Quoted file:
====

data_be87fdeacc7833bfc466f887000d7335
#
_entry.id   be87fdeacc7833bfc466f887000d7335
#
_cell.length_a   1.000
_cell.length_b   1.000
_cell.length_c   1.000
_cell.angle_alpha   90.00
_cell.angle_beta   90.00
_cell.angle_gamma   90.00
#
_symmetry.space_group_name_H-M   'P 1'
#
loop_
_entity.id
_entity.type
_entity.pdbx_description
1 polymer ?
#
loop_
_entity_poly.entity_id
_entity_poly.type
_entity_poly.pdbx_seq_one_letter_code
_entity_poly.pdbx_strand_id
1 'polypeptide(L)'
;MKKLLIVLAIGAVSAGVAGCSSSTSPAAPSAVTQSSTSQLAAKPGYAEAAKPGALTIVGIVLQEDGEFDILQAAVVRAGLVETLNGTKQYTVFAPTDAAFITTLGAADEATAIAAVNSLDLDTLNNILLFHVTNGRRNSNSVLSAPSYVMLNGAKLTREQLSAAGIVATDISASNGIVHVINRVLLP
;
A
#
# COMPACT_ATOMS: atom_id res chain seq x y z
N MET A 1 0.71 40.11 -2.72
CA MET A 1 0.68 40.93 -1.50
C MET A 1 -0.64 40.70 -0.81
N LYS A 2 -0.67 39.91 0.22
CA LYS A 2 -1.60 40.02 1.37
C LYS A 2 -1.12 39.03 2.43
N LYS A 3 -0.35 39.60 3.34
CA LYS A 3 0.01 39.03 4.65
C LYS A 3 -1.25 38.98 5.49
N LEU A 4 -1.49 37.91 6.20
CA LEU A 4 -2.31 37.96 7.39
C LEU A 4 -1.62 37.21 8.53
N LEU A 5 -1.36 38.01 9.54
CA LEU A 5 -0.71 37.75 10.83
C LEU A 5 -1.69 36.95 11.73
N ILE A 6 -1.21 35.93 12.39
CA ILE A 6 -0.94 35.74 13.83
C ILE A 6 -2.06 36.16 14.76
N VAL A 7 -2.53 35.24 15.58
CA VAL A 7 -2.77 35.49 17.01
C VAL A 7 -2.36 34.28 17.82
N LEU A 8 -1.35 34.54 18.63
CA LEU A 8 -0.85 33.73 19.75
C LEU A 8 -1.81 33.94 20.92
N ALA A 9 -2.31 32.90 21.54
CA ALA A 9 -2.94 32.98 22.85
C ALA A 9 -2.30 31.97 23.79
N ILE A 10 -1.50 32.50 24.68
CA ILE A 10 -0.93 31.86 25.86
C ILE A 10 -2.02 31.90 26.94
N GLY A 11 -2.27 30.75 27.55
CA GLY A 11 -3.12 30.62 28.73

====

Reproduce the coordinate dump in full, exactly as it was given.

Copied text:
data_be87fdeacc7833bfc466f887000d7335
#
_entry.id   be87fdeacc7833bfc466f887000d7335
#
_cell.length_a   1.000
_cell.length_b   1.000
_cell.length_c   1.000
_cell.angle_alpha   90.00
_cell.angle_beta   90.00
_cell.angle_gamma   90.00
#
_symmetry.space_group_name_H-M   'P 1'
#
loop_
_entity.id
_entity.type
_entity.pdbx_description
1 polymer ?
#
loop_
_entity_poly.entity_id
_entity_poly.type
_entity_poly.pdbx_seq_one_letter_code
_entity_poly.pdbx_strand_id
1 'polypeptide(L)'
;MKKLLIVLAIGAVSAGVAGCSSSTSPAAPSAVTQSSTSQLAAKPGYAEAAKPGALTIVGIVLQEDGEFDILQAAVVRAGLVETLNGTKQYTVFAPTDAAFITTLGAADEATAIAAVNSLDLDTLNNILLFHVTNGRRNSNSVLSAPSYVMLNGAKLTREQLSAAGIVATDISASNGIVHVINRVLLP
;
A
#
# COMPACT_ATOMS: atom_id res chain seq x y z
N MET A 1 0.71 40.11 -2.72
CA MET A 1 0.68 40.93 -1.50
C MET A 1 -0.64 40.70 -0.81
N LYS A 2 -0.67 39.91 0.22
CA LYS A 2 -1.60 40.02 1.37
C LYS A 2 -1.12 39.03 2.43
N LYS A 3 -0.35 39.60 3.34
CA LYS A 3 0.01 39.03 4.65
C LYS A 3 -1.25 38.98 5.49
N LEU A 4 -1.49 37.91 6.20
CA LEU A 4 -2.31 37.96 7.39
C LEU A 4 -1.62 37.21 8.53
N LEU A 5 -1.36 38.01 9.54
CA LEU A 5 -0.71 37.75 10.83
C LEU A 5 -1.69 36.95 11.73
N ILE A 6 -1.21 35.93 12.39
CA ILE A 6 -0.94 35.74 13.83
C ILE A 6 -2.06 36.16 14.76
N VAL A 7 -2.53 35.24 15.58
CA VAL A 7 -2.77 35.49 17.01
C VAL A 7 -2.36 34.28 17.82
N LEU A 8 -1.35 34.54 18.63
CA LEU A 8 -0.85 33.73 19.75
C LEU A 8 -1.81 33.94 20.92
N ALA A 9 -2.31 32.90 21.54
CA ALA A 9 -2.94 32.98 22.85
C ALA A 9 -2.30 31.97 23.79
N ILE A 10 -1.50 32.50 24.68
CA ILE A 10 -0.93 31.86 25.86
C ILE A 10 -2.02 31.90 26.94
N GLY A 11 -2.27 30.75 27.55
CA GLY A 11 -3.12 30.62 28.73